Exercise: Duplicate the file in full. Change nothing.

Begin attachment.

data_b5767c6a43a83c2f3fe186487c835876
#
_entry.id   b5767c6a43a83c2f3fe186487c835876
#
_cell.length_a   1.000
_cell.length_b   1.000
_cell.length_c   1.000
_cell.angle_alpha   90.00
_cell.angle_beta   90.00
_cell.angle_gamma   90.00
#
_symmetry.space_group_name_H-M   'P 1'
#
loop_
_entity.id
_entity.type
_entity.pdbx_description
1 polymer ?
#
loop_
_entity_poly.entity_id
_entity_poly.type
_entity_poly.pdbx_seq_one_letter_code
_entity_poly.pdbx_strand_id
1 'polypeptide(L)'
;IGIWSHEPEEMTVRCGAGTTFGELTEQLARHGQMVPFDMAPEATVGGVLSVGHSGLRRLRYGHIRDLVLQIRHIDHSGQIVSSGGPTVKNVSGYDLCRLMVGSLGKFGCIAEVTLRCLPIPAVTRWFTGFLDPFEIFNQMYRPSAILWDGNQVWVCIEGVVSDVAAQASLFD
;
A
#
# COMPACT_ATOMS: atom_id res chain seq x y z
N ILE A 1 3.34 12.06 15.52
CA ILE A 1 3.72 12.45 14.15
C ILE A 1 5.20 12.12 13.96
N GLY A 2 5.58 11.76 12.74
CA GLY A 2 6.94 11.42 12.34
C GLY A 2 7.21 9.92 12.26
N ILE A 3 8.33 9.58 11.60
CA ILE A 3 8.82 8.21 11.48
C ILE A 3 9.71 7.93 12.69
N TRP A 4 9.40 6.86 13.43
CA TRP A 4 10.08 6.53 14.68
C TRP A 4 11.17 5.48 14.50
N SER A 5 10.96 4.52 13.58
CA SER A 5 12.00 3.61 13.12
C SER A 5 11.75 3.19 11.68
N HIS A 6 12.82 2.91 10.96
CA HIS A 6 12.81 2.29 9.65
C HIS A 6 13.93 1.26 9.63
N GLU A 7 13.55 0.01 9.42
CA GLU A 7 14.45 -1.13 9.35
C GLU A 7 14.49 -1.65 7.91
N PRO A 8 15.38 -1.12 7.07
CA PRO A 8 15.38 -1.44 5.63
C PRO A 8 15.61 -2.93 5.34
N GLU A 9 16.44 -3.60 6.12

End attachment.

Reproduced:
data_b5767c6a43a83c2f3fe186487c835876
#
_entry.id   b5767c6a43a83c2f3fe186487c835876
#
_cell.length_a   1.000
_cell.length_b   1.000
_cell.length_c   1.000
_cell.angle_alpha   90.00
_cell.angle_beta   90.00
_cell.angle_gamma   90.00
#
_symmetry.space_group_name_H-M   'P 1'
#
loop_
_entity.id
_entity.type
_entity.pdbx_description
1 polymer ?
#
loop_
_entity_poly.entity_id
_entity_poly.type
_entity_poly.pdbx_seq_one_letter_code
_entity_poly.pdbx_strand_id
1 'polypeptide(L)'
;IGIWSHEPEEMTVRCGAGTTFGELTEQLARHGQMVPFDMAPEATVGGVLSVGHSGLRRLRYGHIRDLVLQIRHIDHSGQIVSSGGPTVKNVSGYDLCRLMVGSLGKFGCIAEVTLRCLPIPAVTRWFTGFLDPFEIFNQMYRPSAILWDGNQVWVCIEGVVSDVAAQASLFD
;
A
#
# COMPACT_ATOMS: atom_id res chain seq x y z
N ILE A 1 3.34 12.06 15.52
CA ILE A 1 3.72 12.45 14.15
C ILE A 1 5.20 12.12 13.96
N GLY A 2 5.58 11.76 12.74
CA GLY A 2 6.94 11.42 12.34
C GLY A 2 7.21 9.92 12.26
N ILE A 3 8.33 9.58 11.60
CA ILE A 3 8.82 8.21 11.48
C ILE A 3 9.71 7.93 12.69
N TRP A 4 9.40 6.86 13.43
CA TRP A 4 10.08 6.53 14.68
C TRP A 4 11.17 5.48 14.50
N SER A 5 10.96 4.52 13.58
CA SER A 5 12.00 3.61 13.12
C SER A 5 11.75 3.19 11.68
N HIS A 6 12.82 2.91 10.96
CA HIS A 6 12.81 2.29 9.65
C HIS A 6 13.93 1.26 9.63
N GLU A 7 13.55 0.01 9.42
CA GLU A 7 14.45 -1.13 9.35
C GLU A 7 14.49 -1.65 7.91
N PRO A 8 15.38 -1.12 7.07
CA PRO A 8 15.38 -1.44 5.63
C PRO A 8 15.61 -2.93 5.34
N GLU A 9 16.44 -3.60 6.12